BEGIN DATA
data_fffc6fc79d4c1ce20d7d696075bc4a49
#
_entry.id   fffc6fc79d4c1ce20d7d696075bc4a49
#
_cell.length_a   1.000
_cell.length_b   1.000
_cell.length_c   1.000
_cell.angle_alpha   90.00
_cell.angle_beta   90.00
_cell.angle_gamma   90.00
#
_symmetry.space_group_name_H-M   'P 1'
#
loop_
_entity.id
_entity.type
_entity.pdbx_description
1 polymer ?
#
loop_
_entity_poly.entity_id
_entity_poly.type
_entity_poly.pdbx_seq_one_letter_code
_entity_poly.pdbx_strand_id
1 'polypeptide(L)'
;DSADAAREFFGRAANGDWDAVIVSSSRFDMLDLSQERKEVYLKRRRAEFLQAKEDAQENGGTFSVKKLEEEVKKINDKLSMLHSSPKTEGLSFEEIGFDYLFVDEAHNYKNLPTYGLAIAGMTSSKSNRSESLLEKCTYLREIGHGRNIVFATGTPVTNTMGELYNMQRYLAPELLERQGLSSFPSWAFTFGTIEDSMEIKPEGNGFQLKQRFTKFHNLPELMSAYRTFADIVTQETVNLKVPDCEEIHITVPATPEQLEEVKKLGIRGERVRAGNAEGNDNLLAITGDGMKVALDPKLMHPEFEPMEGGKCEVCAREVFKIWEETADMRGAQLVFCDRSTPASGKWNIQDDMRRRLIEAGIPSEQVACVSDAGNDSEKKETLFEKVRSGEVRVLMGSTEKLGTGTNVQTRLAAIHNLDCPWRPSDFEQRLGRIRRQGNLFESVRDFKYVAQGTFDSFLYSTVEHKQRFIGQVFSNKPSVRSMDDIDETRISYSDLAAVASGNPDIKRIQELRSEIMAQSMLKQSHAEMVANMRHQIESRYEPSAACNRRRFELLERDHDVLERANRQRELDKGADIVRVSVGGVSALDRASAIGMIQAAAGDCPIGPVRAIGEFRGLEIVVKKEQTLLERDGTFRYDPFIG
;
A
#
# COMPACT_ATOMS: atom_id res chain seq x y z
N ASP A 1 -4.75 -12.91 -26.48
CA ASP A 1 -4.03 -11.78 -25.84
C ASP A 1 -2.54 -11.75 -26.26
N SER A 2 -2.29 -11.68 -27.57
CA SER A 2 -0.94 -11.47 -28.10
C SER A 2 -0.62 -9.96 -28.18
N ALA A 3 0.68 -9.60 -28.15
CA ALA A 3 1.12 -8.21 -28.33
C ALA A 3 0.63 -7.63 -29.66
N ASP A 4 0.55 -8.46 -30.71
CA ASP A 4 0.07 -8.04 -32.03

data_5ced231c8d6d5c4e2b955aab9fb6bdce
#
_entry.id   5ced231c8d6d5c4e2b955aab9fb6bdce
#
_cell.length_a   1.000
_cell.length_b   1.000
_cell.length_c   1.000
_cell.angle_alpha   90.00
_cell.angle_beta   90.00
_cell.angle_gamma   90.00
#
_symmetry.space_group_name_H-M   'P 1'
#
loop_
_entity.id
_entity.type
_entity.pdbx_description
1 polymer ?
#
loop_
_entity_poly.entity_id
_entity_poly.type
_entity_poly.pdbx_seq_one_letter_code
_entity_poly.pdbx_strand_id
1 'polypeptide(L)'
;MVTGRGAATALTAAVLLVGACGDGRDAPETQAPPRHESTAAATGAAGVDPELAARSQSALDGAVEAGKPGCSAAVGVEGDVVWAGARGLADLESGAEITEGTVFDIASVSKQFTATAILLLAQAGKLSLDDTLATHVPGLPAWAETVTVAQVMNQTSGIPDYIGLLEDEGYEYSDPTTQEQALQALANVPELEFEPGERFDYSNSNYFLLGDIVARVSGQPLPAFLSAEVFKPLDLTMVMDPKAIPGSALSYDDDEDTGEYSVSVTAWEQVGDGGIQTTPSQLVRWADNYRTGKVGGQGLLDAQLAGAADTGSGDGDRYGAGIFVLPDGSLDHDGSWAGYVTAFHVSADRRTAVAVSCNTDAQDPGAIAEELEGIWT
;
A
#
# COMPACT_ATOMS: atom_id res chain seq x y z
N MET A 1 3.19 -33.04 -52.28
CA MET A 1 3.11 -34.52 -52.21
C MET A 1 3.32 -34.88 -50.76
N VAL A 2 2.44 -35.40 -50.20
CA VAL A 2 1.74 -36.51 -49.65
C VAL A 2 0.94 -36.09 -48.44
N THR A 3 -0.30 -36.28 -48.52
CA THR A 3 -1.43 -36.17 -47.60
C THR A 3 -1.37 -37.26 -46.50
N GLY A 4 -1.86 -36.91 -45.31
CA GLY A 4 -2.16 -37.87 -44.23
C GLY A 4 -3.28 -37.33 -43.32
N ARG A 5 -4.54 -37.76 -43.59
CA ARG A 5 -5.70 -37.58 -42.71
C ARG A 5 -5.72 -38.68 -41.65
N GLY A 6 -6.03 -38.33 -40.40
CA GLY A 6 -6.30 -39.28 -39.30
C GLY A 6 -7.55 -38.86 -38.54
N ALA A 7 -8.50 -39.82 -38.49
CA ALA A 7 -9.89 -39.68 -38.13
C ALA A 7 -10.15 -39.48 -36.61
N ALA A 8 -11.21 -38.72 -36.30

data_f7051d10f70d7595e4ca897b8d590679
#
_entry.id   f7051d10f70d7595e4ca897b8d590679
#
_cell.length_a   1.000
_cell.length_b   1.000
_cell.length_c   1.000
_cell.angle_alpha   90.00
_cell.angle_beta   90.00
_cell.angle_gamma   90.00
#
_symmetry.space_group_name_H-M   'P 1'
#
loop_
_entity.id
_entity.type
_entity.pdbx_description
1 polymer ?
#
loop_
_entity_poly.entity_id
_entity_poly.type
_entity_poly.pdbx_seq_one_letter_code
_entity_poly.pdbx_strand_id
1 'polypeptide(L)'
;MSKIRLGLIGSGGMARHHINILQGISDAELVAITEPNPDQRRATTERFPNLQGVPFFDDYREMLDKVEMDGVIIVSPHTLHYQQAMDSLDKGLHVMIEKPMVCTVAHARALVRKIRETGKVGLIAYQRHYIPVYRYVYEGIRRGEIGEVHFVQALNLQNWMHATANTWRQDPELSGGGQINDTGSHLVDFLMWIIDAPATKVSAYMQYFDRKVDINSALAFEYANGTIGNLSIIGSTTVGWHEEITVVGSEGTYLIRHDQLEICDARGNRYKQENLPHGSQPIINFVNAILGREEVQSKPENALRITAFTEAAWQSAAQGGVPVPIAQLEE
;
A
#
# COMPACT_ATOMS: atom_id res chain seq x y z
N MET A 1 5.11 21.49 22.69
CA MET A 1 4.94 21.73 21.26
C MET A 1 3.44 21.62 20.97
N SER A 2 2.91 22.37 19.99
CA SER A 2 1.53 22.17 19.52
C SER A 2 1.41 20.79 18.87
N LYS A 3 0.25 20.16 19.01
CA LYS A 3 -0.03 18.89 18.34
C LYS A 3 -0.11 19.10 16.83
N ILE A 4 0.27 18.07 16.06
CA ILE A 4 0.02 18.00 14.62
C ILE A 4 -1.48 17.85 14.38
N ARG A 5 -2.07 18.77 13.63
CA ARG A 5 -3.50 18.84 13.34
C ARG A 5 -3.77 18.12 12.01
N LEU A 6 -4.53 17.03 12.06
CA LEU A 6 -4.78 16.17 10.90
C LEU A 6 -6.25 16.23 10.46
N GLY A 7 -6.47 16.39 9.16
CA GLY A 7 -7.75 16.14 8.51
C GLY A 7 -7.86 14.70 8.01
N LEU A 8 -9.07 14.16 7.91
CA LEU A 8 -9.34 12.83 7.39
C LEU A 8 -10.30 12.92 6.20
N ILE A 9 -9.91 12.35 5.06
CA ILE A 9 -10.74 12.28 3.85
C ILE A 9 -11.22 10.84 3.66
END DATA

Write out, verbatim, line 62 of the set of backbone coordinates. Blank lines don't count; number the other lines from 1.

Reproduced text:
_entity_poly.entity_id